February Issue 2003

By | News & Politics | Published 17 years ago

“I have been living in the US for over three years. I first entered the US on a visitor’s visa and then stayed on to work here. Do you think I should register?” asks Abdul Ghafoor, as the first batch of Pakistanis wait outside the US Immigration and Naturalisation office in New York, on January 13, the first day of registration.

Ghafoor’s question reflects the uncertainty prevalent amongst Pakistanis living in the US, who fear being detained by the US Immigration services under the National Security Entry-Exit Registration System (NSEERS), a new registration law which came into effect after the 9/11 terrorist attacks.

The US Attorney General, John Ashcroft, had directed non-immigrant visitors from Afghanistan, Algeria, Bahrain, Eritrea, Iran, Iraq, Lebanon, Libya, Morocco, North Korea, Oman, Qatar, Somalia, Sudan, Syria, Tunisia, United Arab Emirates and Yemen to report to INS offices during December and January. Pakistani and Saudi Arabian visitors were grouped in the second stage of registrations, and were asked to comply with the NSEERS by February 21, while citizens of Bangladesh, Egypt, Indonesia, Jordan and Kuwait have been directed to report to the INS between February 24 and March 28.

Although nationals of approximately 25 Muslim countries have been asked to register with the INS, Pakistanis have been most affected by the new laws. More Pakistanis than nationals of any other Muslim country, had come illegally to the US in the past, hoping that the US would regularise their status by giving them amnesty. This hope was not without precedent as the US has, in the past, granted aliens legal status. The last big amnesty was declared in 1987, when thousands of illegal immigrants from all over the world were legalised.

Pakistani groups argue that given Pakistan’s front-line state in the US war on global terrorism, its nationals should have been granted a waiver. According to estimates of the US Immigration department, 15,000 to 20,000 Pakistanis will be registering under the new law. But Pakistani organisations believe that a daunting 100,000 will be queuing to register.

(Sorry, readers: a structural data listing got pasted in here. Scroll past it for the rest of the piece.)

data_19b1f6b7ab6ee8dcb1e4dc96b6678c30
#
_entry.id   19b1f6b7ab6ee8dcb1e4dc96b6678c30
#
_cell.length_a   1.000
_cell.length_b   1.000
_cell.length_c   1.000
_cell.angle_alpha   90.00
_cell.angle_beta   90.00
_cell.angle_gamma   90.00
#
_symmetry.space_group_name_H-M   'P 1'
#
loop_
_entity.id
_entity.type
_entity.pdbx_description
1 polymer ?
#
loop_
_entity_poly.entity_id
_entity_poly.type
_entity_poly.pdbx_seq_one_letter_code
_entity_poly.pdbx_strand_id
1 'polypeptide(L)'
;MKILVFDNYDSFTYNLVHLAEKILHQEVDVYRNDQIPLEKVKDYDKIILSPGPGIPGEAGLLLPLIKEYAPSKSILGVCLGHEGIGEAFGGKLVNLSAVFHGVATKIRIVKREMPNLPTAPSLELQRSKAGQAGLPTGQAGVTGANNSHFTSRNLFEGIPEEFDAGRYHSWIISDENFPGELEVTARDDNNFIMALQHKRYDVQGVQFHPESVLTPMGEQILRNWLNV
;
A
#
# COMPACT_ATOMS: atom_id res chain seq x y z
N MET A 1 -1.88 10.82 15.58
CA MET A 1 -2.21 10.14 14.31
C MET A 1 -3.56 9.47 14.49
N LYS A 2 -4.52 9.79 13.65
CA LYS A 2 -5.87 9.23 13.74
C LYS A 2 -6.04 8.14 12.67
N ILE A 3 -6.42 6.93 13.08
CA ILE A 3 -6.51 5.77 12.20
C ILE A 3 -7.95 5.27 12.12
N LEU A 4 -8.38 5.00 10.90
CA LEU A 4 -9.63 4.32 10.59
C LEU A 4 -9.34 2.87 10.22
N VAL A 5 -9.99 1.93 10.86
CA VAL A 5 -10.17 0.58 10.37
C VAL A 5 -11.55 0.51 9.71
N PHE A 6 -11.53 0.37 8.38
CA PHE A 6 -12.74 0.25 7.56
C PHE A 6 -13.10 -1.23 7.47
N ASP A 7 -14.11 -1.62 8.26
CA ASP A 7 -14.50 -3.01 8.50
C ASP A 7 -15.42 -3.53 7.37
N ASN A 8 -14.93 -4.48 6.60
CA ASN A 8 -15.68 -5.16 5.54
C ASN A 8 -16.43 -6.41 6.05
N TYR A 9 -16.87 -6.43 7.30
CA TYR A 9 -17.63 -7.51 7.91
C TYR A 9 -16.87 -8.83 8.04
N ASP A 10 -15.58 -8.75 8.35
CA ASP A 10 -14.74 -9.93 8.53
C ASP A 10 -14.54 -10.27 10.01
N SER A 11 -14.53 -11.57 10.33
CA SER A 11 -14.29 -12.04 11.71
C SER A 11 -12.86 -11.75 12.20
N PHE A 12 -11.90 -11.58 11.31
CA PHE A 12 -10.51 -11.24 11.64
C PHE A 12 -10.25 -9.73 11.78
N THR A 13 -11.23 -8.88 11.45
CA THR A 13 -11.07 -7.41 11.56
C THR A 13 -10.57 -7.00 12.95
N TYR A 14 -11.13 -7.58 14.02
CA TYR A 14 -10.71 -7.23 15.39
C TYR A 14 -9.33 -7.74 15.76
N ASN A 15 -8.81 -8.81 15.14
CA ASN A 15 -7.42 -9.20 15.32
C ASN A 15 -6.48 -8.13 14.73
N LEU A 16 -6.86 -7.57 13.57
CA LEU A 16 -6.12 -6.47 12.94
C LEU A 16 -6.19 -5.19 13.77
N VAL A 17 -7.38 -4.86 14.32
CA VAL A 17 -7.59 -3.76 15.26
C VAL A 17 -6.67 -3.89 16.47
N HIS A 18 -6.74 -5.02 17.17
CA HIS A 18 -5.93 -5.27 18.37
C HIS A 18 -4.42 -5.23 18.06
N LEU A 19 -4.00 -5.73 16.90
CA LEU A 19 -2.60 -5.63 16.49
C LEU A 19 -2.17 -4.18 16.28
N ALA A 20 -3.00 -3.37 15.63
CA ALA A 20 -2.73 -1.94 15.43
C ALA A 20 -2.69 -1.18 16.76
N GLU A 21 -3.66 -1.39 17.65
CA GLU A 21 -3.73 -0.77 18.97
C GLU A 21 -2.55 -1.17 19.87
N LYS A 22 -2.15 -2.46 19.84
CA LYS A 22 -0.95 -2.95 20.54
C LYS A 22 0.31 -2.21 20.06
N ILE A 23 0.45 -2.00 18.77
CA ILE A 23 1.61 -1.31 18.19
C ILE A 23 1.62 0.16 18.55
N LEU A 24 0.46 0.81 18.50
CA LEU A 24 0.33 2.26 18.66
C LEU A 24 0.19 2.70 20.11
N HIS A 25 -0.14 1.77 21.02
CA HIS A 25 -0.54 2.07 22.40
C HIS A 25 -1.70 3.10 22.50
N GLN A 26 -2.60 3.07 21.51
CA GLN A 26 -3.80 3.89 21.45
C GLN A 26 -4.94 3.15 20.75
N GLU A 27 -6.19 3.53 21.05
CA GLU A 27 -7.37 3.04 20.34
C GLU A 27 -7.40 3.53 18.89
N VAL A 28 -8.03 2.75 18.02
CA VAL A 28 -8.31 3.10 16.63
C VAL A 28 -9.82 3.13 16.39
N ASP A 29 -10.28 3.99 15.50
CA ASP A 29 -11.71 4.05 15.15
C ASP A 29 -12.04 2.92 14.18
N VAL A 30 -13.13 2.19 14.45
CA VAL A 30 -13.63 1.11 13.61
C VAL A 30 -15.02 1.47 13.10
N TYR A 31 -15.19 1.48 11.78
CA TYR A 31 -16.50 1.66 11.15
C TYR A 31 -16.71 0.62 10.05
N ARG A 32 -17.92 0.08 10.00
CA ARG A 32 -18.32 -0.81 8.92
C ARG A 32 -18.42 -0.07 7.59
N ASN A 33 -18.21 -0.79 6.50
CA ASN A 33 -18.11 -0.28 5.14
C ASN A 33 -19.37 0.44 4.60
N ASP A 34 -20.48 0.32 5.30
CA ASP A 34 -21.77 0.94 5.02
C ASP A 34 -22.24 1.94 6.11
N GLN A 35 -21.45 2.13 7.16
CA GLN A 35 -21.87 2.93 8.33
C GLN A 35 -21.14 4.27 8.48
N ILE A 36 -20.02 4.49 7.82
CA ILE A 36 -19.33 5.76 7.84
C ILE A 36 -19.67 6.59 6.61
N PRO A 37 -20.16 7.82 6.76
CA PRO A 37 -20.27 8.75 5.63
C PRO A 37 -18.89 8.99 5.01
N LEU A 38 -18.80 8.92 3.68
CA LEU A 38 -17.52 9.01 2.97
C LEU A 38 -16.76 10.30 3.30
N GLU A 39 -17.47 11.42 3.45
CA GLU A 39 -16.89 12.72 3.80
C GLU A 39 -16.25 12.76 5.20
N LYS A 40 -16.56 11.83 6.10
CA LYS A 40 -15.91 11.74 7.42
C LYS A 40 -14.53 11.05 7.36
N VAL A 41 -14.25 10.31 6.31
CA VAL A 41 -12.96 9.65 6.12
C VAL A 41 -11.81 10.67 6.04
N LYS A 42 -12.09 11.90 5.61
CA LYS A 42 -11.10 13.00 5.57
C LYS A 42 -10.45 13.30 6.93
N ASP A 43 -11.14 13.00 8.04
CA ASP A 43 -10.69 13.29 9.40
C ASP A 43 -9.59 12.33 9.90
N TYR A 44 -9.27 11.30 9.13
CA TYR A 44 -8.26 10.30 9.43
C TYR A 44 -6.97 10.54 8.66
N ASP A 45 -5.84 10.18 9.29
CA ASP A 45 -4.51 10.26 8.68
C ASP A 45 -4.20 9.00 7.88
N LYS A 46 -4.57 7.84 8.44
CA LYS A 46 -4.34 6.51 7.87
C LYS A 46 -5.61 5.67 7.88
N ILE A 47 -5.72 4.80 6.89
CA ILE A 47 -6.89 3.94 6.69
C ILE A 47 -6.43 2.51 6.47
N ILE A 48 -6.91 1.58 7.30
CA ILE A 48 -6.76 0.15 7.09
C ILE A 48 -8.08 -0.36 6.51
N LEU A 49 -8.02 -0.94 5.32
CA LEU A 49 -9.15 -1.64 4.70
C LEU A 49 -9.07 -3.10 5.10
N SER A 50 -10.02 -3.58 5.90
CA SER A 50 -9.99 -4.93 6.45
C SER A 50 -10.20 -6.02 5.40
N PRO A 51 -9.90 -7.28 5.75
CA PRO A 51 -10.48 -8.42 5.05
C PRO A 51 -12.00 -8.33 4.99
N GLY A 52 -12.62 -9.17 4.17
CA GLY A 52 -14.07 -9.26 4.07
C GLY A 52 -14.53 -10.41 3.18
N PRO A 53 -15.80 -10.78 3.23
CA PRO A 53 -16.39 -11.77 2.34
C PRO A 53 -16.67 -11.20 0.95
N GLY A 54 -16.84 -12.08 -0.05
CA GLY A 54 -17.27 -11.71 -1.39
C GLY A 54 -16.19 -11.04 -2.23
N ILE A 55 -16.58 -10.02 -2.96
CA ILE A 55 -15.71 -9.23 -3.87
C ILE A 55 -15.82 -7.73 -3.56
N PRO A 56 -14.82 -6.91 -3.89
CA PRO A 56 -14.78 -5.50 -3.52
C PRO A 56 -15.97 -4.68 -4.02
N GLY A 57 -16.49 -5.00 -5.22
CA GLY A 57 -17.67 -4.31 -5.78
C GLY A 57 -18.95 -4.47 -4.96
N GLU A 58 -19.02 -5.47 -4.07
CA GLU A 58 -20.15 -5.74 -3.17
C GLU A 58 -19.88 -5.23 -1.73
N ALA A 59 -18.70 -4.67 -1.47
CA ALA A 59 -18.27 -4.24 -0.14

The hue and cry raised by Pakistanis in the United States had a significant impact on the newly elected government of Zafarullah Jamali, which was also quick to criticise the US registration laws, fearing a backlash at home and a drain on foreign exchange. The subsequent visit of Foreign Minister Khurshid Mahmood Kasuri to the United States was a desperate attempt to persuade the Bush administration to grant Pakistanis a waiver from the registration process, thus allowing the incumbent Pakistani government to save face at home.

Whereas Kasuri had privately dubbed this exercise, “mission impossible,” given the inability of US allies Saudi Arabia and Egypt to cut a similar deal, he promised Pakistanis at home that he would leave no stone unturned to persuade the Bush administration to reverse its registration policy and thus avert the forced deportations of thousands of Pakistanis.

And true to Kasuri’s prediction, it was just 10 days before his visit to Washington that, the US Secretary of State, Colin Powell, stated that the US would definitely not exempt Pakistanis from the NSEERS registration process. “We have to secure our border, but individuals who are here legally with proper documentation have nothing to fear from these registration procedures. Nobody should see this as something targeted against Pakistan,” he said.

Defending his position, Powell went on to list the concessions granted to Pakistan, in return for its cooperation in the US war on terrorism. “I think we have done a great deal for Pakistan over the last 16 months since 9/11. We have removed a lot of obstacles to trade, we have provided Pakistan with additional access to markets, with economic assistance and various forms of relief, and we have been in close touch with the Pakistani government. And I think we provided some assistance in defusing the crisis of last year between Pakistan and India.” However, he admitted that the US registration programme had hit the community hard. “I do know that our registration procedures (NSEERS) that apply to a number of countries, are having a negative effect. However, one has to appreciate that the United States has an obligation to secure its borders and the purpose of these procedures is not to target anyone or to intimidate anyone,” he continued.

This position was reiterated following Powell’s January 29 meeting with Foreign Minister Kasuri at the State Department. Kasuri could only appease the Pakistani community by promising to seek administrative flexibility from the US authorities for Pakistanis with minor visa violations.

A blanket waiver was ruled firmly out of the question.

Meanwhile, in the face of Pakistan’s impotence in protecting its citizens’ rights, horror stories involving US immigration authorities abound. “I was detained for being out of status,” says a Pakistani who went to register with the INS. It didn’t matter that I had filed a 245-I in 2001. It didn’t matter that my wife, a natural citizen, has filed a green card application for me. I was unlucky to be interviewed by an INS officer when he was in a bad mood. Some lawyer had managed to annoy the entire INS special registration personnel. They retaliated by arresting anyone that was currently out of status, regardless of the documents they had filed. According to them, if you are out of status once and have not received your green card, you can be arrested. They had INS officers ready to arrest everyone before they were even interviewed. The writing is on the wall: “Muslims go home!”